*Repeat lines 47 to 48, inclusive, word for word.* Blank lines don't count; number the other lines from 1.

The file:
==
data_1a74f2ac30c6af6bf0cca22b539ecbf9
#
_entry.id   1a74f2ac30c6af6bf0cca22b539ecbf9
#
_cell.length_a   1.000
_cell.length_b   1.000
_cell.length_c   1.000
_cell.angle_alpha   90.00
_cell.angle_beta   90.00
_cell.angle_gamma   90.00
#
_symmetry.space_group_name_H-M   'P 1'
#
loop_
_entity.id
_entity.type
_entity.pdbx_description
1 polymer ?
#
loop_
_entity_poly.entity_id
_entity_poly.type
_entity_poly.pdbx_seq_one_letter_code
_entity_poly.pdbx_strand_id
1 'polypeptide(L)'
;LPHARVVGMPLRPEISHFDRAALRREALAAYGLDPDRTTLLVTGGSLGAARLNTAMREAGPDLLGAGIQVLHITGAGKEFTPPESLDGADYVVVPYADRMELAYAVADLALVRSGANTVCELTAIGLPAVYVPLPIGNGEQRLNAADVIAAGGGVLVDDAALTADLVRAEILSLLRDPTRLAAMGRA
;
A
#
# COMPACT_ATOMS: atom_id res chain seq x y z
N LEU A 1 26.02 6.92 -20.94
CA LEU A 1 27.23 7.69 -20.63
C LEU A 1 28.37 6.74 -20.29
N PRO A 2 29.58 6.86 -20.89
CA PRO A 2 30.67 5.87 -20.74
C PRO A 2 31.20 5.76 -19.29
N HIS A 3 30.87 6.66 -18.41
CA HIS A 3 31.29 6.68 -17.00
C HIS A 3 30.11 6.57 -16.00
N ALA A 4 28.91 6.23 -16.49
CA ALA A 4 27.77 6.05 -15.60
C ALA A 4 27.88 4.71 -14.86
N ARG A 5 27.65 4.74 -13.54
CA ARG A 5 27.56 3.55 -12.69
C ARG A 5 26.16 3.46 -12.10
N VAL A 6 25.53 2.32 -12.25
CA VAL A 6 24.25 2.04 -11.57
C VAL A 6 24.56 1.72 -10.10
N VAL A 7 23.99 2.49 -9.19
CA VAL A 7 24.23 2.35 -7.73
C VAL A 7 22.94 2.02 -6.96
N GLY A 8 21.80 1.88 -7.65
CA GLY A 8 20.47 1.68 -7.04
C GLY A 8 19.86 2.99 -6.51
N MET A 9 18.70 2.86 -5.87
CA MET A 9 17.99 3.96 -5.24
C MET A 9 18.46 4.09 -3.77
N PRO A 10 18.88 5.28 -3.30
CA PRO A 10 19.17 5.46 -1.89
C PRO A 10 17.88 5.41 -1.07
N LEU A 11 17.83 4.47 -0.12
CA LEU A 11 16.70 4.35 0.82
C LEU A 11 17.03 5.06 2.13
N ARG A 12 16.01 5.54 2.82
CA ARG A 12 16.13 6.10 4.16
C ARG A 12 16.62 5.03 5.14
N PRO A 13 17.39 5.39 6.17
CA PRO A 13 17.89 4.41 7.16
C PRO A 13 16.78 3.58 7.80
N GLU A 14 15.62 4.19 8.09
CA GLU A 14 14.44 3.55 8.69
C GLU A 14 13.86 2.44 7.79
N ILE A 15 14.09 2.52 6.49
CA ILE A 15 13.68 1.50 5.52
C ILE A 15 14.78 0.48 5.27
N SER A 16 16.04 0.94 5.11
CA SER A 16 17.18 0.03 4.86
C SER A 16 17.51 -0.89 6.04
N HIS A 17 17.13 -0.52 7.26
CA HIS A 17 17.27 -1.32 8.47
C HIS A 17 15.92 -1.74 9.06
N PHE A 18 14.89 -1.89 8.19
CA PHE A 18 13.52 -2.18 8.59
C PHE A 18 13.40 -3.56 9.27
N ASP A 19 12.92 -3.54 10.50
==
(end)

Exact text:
CA VAL A 6 24.25 2.04 -11.57
C VAL A 6 24.56 1.72 -10.10